"How about a health insurance card?" they said. When did the Social Security department get the right to require my participation in an HMO, a PPO, or even Child Health Plus?

When I challenged these requirements, I was told: "Everything changed after 9/11." How or why should the processing of newborn records change? I'll admit that my son will probably terrorize my household in a few short years, but he is not a sleeper cell for Al Qaeda.

My husband and I have a combined 47 years of service to the United States Army. My husband has already served in a foreign war and is on his way to serve in this one. I have sworn to "support and defend the Constitution of the United States of America against all enemies foreign and domestic" more times than I care to recount. Yet, I left the Social Security office feeling like a subversive or a criminal.

We serve this country to protect democracy and individual rights, especially the right to privacy. I am not comfortable with the direction the federal government is going, and this is only one small example of that direction.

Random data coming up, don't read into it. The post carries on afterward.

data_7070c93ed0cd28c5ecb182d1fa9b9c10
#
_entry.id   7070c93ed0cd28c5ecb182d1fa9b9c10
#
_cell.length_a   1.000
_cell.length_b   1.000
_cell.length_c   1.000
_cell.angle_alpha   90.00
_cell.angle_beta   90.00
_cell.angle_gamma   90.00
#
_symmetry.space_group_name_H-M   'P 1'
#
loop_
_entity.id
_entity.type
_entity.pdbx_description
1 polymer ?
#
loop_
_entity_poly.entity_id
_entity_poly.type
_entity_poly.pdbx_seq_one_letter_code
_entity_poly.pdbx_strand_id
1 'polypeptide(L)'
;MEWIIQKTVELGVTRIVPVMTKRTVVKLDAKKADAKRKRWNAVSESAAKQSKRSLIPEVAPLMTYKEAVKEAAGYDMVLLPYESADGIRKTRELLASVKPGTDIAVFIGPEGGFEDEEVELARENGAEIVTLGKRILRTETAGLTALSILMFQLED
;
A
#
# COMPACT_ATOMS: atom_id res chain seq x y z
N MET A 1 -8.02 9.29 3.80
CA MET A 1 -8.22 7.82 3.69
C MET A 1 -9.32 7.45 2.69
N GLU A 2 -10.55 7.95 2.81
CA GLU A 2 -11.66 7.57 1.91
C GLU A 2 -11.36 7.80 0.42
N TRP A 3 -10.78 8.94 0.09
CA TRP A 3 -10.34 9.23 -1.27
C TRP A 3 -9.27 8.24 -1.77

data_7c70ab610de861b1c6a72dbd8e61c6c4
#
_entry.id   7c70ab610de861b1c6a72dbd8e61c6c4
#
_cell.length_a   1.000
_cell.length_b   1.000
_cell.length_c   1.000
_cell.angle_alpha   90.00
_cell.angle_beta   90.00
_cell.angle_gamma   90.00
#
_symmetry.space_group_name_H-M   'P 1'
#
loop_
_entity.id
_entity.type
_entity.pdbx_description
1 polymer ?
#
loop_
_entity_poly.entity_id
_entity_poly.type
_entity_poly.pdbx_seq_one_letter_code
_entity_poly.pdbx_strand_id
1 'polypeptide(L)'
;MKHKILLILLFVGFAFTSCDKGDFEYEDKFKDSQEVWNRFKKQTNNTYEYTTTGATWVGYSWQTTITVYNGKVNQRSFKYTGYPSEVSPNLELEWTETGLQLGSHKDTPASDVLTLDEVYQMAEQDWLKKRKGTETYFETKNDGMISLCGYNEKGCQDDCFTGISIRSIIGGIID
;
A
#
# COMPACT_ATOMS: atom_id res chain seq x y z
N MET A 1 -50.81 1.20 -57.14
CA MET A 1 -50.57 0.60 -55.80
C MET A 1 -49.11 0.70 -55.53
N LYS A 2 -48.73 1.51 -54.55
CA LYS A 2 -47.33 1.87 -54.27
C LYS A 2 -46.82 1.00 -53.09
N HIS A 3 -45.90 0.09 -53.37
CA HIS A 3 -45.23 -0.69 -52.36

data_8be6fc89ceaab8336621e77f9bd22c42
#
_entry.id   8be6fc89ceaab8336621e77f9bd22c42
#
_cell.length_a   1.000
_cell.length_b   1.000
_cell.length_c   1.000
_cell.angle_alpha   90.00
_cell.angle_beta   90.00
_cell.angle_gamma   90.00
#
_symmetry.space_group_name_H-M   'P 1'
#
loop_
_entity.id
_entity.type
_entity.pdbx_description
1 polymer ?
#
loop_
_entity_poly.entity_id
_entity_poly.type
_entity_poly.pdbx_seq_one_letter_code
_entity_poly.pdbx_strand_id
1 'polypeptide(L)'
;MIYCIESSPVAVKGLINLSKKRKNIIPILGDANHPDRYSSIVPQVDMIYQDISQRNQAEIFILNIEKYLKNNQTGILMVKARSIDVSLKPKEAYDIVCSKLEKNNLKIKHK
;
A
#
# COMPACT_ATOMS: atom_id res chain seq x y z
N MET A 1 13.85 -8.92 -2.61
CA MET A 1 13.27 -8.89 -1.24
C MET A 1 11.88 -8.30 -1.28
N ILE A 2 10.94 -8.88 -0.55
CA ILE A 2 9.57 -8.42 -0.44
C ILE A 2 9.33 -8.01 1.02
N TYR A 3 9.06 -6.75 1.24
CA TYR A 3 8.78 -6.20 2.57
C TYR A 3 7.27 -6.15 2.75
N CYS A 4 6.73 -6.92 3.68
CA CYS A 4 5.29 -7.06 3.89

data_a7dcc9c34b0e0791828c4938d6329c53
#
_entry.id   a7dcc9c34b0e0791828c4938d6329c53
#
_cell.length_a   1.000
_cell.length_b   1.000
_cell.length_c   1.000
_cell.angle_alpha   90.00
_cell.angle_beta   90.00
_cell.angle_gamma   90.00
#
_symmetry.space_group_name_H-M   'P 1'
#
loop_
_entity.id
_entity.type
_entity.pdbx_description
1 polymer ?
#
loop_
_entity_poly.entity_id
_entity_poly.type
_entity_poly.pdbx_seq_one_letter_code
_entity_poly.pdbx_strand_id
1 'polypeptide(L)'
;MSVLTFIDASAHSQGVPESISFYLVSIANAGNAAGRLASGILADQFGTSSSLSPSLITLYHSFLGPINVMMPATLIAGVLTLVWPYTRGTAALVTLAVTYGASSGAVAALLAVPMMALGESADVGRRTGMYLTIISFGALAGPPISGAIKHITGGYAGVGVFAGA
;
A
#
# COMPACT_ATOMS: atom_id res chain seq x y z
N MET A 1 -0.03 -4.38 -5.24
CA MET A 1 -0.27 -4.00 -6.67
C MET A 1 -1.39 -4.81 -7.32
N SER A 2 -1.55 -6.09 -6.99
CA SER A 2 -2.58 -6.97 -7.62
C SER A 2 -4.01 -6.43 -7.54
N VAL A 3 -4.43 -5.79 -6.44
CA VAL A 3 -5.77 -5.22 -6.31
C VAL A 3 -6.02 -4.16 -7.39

Frankly, this is the enemy within. When two US citizens with verifiable credentials of their own, birth certificate in hand, cannot get a required document for their newborn child without giving up their right to privacy, then it is clear to me that the government is at war against its own people.

Willa Powell, Canterbury Road, Rochester


BUSH LETS THE POOR PAY

Controversies over service records of the presidential candidates are useless and delay discussion on the real policy issues. But we can learn from basic facts about their service histories.

Both are rich.

President Bush used power and connections to avoid combat.

John Kerry volunteered, and saw what war does to both combatants and people in the war zone. A person who has seen this horror will not send our military to war except for serious, legitimate reasons.

John Kerry's example reveals that he believes both rich and poor should share the dangers for the protection of our people in wartime.

President Bush in National Guard service was able to delegate dangers of combat to someone else. Evidently he believes that the power of the rich and connected social elite qualifies them for decision making and generous tax breaks, but poor Americans should pay the taxes and do the fighting.